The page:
Experts shed light on how to make online education work – - Freelance Rack

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Sunday, June 7, 2020

Experts shed light on how to make online education work –

KARACHI: Education experts got together for a seminar on Zoom on Saturday to discuss the ‘Digital classroom: the way forward’ from the perspective of early childhood education.

The event was organised by Winchester Publications Group.

“The parents, schools and students all need to cooperate with one another to make the digital classroom and online education work,” said M. Jehanzeb Saeed, director, Creek View Academy and Winchester Publications Group, who was also moderating the discussion.

“It is not a permanent but temporary crisis, which we are facing right now in the shape of the coronavirus pandemic,” he said while also pointing out that in some places such as Balochistan schools had been closed since December due to extra long winter vacations and the students there had not been to school for some seven months.

He also said that while the older students could easily adjust to online classes, it was early childhood education that may pose a problem for which they required teachers’ training too. “We need to rise to the occasion instead of complaining or doing nothing,” he said.

‘Teaching the pre-primary level students in a digital class can be a challenge’

“Teaching the pre-primary level students in a digital class can be a challenge but they can be taught through a blended way of teaching with recorded sessions included,” said Syed Tariq Shah, managing director, Brilliant Career Group of Schools.

“The lessons or lectures can be delivered on any medium to make them easier or simpler,” he said, adding that to deal with the current situation, parents too needed to invest in not just equipment but also giving time to the children to help them follow their lessons.

Kermin Parakh, principal, BVS Paris High School, explained how they used various mediums such as Zoom, Google Classroom, etc to assign and check assignments. They also carried out extracurricular activities such as competitions, art, engaging their science society and environment society, gardening, holding virtual scrabble and chess meets.

“The teachers, subject coordinators, IT department were one team to help us achieve all. Maybe we didn’t do everything perfectly but we did our best, and we involved the parents too, who gave us positive feedback. As we progressed, we started getting the hang of it and our teachers stepped up,” she said, adding that online education was not going anywhere now so they might as well embrace it.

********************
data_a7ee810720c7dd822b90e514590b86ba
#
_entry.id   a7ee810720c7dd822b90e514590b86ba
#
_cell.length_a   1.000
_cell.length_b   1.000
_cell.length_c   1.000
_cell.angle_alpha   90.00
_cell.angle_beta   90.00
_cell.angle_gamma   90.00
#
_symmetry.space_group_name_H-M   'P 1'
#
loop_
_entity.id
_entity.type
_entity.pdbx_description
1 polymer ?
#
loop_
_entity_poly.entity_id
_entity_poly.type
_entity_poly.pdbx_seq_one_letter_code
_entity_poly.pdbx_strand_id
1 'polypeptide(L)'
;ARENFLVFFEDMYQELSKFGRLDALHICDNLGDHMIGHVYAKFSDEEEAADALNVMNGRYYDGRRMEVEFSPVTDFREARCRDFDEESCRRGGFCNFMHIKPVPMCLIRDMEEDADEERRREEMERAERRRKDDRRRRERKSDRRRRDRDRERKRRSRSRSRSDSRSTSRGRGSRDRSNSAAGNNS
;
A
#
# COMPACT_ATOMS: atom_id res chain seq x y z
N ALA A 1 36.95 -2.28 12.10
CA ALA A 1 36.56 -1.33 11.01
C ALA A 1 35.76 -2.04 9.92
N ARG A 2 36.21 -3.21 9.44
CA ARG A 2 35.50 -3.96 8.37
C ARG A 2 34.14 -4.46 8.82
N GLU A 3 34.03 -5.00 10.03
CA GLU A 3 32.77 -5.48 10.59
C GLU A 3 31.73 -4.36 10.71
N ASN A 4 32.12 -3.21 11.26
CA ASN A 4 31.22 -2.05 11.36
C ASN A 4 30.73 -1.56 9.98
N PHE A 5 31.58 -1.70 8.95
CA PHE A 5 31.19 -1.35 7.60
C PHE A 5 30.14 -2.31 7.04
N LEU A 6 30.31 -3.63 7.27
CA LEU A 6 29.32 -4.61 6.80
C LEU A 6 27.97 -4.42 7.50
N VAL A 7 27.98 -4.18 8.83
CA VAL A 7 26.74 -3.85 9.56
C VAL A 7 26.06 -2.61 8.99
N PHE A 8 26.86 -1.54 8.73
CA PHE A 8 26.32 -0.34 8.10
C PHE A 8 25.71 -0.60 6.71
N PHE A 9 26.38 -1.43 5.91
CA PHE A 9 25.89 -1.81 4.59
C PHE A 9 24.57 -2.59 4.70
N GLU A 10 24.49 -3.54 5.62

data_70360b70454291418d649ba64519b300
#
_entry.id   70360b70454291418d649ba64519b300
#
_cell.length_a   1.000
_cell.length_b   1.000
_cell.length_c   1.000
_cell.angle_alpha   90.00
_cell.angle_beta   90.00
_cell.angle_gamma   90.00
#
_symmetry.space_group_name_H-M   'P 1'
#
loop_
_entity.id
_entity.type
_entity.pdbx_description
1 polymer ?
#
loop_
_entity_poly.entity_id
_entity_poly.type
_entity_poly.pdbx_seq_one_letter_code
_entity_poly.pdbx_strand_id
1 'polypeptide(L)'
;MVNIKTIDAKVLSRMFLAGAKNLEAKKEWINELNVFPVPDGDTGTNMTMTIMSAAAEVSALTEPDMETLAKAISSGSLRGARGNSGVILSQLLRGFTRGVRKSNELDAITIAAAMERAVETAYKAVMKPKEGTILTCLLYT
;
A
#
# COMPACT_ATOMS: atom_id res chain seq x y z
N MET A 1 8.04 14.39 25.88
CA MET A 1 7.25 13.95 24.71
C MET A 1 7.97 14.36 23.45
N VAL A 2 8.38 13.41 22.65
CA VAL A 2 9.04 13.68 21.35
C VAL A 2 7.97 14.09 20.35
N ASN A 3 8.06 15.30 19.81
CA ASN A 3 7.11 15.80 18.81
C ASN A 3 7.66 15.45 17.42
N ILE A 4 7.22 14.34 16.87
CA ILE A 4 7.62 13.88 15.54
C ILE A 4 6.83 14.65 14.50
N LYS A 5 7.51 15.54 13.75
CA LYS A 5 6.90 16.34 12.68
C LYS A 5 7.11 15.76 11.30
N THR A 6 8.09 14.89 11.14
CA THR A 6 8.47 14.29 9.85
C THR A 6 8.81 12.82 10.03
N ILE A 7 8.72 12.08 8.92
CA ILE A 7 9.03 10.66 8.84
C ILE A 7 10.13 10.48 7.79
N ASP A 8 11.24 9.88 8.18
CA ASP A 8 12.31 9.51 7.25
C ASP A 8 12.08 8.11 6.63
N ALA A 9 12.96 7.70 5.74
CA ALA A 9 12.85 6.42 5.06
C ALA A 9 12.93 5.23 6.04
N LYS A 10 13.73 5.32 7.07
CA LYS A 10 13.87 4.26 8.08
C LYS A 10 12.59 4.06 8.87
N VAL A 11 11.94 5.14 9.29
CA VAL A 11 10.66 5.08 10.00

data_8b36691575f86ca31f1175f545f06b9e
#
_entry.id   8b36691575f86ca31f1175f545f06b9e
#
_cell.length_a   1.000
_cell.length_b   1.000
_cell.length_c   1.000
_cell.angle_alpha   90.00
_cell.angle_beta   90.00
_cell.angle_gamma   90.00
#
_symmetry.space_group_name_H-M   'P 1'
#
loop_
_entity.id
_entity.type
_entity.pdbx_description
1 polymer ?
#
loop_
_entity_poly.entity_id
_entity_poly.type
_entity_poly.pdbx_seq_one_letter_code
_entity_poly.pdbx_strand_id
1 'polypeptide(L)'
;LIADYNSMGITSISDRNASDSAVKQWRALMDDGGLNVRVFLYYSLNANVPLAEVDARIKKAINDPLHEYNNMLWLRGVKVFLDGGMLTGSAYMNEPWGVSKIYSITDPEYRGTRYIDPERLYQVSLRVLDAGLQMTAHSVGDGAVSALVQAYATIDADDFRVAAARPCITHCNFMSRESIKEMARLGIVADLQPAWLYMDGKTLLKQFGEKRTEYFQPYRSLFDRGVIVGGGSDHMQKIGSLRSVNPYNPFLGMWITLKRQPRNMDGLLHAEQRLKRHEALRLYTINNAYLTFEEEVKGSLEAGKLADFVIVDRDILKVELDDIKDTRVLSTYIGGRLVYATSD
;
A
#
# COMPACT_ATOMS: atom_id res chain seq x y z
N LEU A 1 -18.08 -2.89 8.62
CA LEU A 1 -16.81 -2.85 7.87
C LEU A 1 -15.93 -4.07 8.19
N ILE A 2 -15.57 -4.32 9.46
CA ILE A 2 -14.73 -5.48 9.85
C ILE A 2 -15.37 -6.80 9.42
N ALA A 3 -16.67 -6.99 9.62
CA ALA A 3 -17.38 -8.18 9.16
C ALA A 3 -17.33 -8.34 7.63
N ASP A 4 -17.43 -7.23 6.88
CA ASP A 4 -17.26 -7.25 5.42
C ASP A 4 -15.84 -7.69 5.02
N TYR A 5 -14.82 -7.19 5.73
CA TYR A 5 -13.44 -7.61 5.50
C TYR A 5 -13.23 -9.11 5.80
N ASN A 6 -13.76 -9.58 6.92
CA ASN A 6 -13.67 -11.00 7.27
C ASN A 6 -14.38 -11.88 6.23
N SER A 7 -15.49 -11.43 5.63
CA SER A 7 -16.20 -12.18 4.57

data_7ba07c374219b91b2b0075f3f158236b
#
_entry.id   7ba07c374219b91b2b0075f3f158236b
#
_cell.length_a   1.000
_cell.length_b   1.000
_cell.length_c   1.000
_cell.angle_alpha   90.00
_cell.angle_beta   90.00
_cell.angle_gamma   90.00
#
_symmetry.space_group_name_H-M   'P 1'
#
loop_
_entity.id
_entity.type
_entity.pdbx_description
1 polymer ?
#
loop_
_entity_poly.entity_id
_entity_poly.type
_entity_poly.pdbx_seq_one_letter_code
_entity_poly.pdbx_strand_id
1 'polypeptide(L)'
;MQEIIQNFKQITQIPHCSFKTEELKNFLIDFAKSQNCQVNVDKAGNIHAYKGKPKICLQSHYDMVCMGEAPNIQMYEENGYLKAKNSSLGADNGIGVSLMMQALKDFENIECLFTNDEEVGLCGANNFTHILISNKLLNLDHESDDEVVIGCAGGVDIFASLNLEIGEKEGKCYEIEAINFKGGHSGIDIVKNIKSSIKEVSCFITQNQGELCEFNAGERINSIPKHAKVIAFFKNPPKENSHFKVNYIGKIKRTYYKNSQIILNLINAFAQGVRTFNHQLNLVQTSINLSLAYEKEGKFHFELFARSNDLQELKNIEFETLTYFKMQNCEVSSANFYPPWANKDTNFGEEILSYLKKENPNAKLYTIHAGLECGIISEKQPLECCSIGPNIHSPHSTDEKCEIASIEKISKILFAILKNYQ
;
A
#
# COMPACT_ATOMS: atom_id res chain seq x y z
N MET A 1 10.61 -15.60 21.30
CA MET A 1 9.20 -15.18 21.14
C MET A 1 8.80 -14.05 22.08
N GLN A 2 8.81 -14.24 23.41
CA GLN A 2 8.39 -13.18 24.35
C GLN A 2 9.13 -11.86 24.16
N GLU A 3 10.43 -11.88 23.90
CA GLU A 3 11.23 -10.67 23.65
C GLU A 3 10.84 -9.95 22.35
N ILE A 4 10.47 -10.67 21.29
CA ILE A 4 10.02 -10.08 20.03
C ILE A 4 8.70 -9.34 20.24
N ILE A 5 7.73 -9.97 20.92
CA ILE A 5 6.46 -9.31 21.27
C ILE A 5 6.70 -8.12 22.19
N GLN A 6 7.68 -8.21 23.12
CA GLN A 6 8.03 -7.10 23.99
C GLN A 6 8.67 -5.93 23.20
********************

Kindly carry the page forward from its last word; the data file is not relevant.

Arwa Khuzaima, an early childhood education expert and associate trainer with OUP, said that their only focus for now was teaching the child who must gain from his or her online classes. “The learning environment has shifted from the school building to the home and so we also need to adapt to different teaching material and methods,” she said while sharing some of her methods through a presentation.

Ali Syedein of Civilisation School also showed through his presentation the various mediums such as Google G Suite, WhatsApp and even hard copy (paper) used to help them carry on with the education of their students in these times. He also suggested that the schools get domain for which they should ask Google for access. “Everyone has a smartphone and internet access so it is all possible,” he said about the holding of regular online classes.

Naila Jamall, principal, The Learning Tree, said that she at first did not realise how long the schools’ closure would be, still they switched to online education in March only. “Then when the government announced early summer vacations, we utilised April to adopt and we have a proper plan now with study time and activity sessions, distribution of materials, etc, to insure connectivity and continuation of the course,” she said.

“Of course, it will not be possible without the support of parents as the learning shifted from the brick and mortar class to the virtual class at home. They need to get their children the material and equipment. They also have a big hand in their social and emotional well-being,” she said.

Akhtar Noorani, head and coordinator, early childhood education at Nasra Schools, said that they were trying their level best to call parents in small groups to train them as well. “Because they shouldn’t allow their children to just sit at home without learning. They are also encouraged to sit with their child when an online class is going on. We also have the parents on a WhatsApp group,” she said.

Rubina Naqvi, senior manager, membership network at Teachers’ Resource Centre, said that their focus was on how to provide a classroom environment at home. “There is a lack of personal interaction with no eye-to-eye contact on the computer or phone screen, which is a challenge. We also need to teach in a way that converts information into knowledge, and … we also have to make this knowledge help shape their personality,” she said.

She also said that “little children have very short attention spans and they cannot be made to sit and study for more than 15 to 20 minutes.”

Ahmed Tariq Khan, managing director, L’ecole, also said that since e-learning was here to stay, the schools needed also to focus on up and coming digital technologies. “The schools that quickly switched to online classes during the closure and lockdown were able to do so because technology these days is also user-friendly,” he said before sharing how they could also help students learn by using video games. “The right gamification approach can help students match high learning outcomes using various levels of cognition. Yes, there is a certain level of addiction involved in gaming but it is exciting and adaptive learning,” he said.

Published in Dawn, June 7th, 2020

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